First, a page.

Only those with eczema truly understand how hard it can be to deal with.

Between flare-ups, the skin tends to be dry and itchy, often resulting in an urge to scratch that’s impossible to resist. Constant scratching will split the skin, causing it to weep, bleed and open up to infections.

Here’s our expert advice on how to cope with symptoms and stresses related to eczema.

Know your triggers

cosmetics can trigger eczema

Eczema flare-ups are often ‘triggered’ by environmental factors. In some cases it could be obvious what’s causing it, but sometimes it could take a little longer to work out.
Triggers can include, but aren’t limited to:

  • Soaps and detergents
  • Stress
  • Foods like egg, wheat, nuts and milk
  • Perfumes
  • Animals (fur, hair, saliva)
  • Pollens
  • Sweating
  • Central heating
  • House dust mites
  • Materials like synthetic fabrics or wool
  • Dust
  • Chemical agents
  • Cosmetics
  • Fragranced products

Try and keep a record of anything that you think may be causing your flare ups and talk to your pharmacist or GP about how to minimise the effects.

Get a good night’s sleep

getting a good nights sleep can help eczema

People living with eczema often find the urge to itch is heightened at night and getting to sleep can be difficult. This is largely due to the fact that in the day we are busy and distracted so itching can often be forgotten about. Being hot at night can also irritate skin and increase the impulse to itch.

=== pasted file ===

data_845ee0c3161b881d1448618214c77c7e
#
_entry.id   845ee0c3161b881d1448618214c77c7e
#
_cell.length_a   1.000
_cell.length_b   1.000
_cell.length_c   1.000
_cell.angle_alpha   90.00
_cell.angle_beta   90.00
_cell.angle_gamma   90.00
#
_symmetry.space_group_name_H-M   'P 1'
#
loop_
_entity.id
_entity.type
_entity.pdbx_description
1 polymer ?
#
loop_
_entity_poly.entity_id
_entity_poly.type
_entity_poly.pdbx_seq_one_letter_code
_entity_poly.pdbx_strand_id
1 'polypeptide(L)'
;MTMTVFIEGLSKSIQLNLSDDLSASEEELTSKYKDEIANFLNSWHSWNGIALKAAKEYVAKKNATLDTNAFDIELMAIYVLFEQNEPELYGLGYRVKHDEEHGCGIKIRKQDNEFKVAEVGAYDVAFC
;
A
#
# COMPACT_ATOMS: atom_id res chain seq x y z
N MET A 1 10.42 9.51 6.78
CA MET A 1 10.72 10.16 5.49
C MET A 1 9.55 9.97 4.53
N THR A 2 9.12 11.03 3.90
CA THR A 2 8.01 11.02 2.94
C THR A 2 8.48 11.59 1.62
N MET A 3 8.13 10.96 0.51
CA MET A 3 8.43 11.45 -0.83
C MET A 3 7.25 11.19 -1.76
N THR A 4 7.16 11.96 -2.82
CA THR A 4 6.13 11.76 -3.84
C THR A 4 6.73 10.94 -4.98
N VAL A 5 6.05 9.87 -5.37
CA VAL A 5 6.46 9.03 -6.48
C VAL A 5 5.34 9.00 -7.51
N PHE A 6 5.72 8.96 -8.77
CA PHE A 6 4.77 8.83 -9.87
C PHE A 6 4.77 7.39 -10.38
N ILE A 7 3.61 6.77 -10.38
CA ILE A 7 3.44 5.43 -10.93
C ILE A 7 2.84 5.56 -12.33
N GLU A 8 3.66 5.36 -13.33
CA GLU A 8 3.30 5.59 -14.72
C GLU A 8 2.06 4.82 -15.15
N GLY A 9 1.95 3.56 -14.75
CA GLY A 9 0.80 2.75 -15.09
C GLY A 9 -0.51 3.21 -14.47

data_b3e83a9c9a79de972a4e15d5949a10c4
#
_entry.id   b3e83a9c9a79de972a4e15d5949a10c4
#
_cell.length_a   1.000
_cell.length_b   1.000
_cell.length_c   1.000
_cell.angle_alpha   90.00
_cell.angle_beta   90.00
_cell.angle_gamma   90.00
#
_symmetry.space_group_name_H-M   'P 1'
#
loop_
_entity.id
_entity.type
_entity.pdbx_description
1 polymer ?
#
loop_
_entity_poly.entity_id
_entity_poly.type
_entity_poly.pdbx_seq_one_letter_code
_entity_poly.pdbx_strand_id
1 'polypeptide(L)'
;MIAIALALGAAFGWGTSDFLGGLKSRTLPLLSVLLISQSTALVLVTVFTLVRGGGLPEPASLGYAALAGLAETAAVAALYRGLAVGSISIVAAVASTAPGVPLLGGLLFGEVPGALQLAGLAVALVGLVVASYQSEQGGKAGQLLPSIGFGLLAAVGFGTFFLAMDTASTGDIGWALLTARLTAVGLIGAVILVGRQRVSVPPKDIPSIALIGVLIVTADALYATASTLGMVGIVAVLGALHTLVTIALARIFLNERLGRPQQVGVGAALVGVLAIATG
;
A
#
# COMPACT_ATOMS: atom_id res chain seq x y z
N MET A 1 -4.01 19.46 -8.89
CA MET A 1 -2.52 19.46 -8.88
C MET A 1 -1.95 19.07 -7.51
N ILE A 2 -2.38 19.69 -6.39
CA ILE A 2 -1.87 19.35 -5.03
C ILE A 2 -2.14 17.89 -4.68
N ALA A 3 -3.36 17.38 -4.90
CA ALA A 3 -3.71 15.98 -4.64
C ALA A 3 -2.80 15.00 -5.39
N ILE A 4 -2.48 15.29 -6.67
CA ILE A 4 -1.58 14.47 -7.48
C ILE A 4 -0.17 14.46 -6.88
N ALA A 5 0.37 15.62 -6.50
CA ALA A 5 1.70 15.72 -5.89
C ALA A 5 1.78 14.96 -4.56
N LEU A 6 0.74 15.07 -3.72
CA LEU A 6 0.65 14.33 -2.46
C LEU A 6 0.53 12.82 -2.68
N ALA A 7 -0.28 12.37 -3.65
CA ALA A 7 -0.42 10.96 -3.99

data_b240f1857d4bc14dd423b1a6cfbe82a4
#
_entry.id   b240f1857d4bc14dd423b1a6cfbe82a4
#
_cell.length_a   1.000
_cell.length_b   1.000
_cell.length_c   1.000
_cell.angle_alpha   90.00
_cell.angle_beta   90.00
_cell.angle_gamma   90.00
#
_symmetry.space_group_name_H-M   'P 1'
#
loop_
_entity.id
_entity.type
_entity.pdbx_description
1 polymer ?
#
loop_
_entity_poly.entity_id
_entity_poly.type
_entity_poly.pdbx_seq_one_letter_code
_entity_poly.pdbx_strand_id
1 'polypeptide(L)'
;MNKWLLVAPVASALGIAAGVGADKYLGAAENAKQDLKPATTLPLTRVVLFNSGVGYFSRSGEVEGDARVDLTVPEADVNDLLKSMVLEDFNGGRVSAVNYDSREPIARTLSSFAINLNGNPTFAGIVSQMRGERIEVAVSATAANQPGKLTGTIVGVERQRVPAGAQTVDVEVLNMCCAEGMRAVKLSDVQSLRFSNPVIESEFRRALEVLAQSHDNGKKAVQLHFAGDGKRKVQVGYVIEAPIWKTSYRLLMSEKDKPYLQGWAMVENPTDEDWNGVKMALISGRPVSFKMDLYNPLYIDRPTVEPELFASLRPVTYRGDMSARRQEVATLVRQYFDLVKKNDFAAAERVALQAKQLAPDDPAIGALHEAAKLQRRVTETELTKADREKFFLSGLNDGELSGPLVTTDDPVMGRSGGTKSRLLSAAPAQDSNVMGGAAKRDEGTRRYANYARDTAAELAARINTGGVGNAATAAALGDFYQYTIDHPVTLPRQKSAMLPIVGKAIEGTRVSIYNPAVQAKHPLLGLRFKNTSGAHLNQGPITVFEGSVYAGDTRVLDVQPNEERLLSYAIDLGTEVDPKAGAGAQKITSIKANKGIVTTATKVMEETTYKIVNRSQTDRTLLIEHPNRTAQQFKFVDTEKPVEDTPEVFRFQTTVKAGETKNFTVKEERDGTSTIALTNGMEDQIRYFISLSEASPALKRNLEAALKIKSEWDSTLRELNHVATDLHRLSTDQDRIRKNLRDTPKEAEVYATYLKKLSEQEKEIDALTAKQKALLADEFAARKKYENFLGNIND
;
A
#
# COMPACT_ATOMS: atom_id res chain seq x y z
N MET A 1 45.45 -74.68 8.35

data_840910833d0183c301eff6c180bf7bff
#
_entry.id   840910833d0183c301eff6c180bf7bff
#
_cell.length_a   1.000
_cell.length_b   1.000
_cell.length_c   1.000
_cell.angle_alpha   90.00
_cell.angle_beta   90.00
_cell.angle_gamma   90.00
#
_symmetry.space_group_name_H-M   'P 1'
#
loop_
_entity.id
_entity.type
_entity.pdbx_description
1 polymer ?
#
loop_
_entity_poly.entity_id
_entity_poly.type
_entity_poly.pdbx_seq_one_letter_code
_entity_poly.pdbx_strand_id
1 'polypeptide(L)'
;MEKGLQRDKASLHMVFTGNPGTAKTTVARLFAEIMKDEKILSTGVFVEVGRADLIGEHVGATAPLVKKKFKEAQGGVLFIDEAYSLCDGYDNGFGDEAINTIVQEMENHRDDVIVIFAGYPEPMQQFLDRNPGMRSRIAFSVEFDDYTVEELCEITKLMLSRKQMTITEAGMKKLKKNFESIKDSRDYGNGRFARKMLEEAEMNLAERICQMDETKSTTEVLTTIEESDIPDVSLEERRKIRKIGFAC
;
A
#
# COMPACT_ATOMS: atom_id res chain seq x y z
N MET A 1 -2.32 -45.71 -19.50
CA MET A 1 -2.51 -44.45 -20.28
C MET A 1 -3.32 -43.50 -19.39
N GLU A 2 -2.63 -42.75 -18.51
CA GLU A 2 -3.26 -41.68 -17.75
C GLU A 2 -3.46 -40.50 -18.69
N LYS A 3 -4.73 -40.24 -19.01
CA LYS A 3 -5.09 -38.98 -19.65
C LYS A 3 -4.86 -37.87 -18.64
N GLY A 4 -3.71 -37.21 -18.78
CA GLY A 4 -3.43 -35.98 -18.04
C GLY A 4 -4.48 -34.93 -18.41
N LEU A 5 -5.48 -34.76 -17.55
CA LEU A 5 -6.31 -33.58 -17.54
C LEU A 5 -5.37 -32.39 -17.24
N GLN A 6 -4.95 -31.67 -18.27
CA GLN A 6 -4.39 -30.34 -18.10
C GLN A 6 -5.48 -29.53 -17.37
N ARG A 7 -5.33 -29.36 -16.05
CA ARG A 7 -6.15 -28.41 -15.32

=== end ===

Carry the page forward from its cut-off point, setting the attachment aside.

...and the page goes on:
Try keeping the bedroom window open at night and keep the central heating down to a minimum. A light duvet will also be better than a thick one that might cause you to be hot and sweaty and lead to irritation.

Cotton bedding tends to irritate skin less than other mixed fabrics so if you can try to use cotton sheets and quit covers.

Also, having a bath before bed relaxes muscles and may help you drift off to sleep easier but keep the water lukewarm!

Watch what you wear

watch what you wear - cotton is less prone to irritating eczema prone skin

When choosing what to wear there are a few things you should consider like ; what fabric is it made of? Is it tight or loose fitting?
Some clothing can irritate your skin, possibly resulting in a flare up. Fabrics to stay away from include wools and synthetic fabrics such as polyester. Cotton clothing is usually best to limit irritation.

Tight clothing can cause sweating or irritation to the skin which can cause your skin to become delicate and flare-up. Wear comfortable clothing to avoid any irritation.

Washing new clothes before you wear them can also help protect your skin from any possible irritation. Use unscented, sensitive or mild liquid detergents and avoid fabric softeners as they are usually highly perfumed.

Keep a food diary

keep a food diary - some foods may trigger eczema

A food allergy or intolerance can cause eczema symptoms in some people – dairy and wheat produce are some of the more common food allergens. Try keeping a food diary so you can work out if your diet is affecting your eczema. If you have noticed flare ups with certain foods, it’s best to see a dermatologist for advice before cutting things out of your diet.

Free from foods are much more widely available these days and it can be fun experimenting with new recipes.

Minimise stress

keep stess to a minimum

Stress can cause eczema to become inflamed so managing this can help you control your eczema. Making sure you get enough sleep and talking with others that live with eczema can be really helpful. Breathing exercises, yoga and meditation techniques are also great for relaxation. Exercise can also help minimise stress levels.

Work out without the flare-ups

exercise

Exercise leads to increased sweating which can irritate eczema but it’s important not to let eczema take over, so if you want to exercise don’t let having eczema stop you.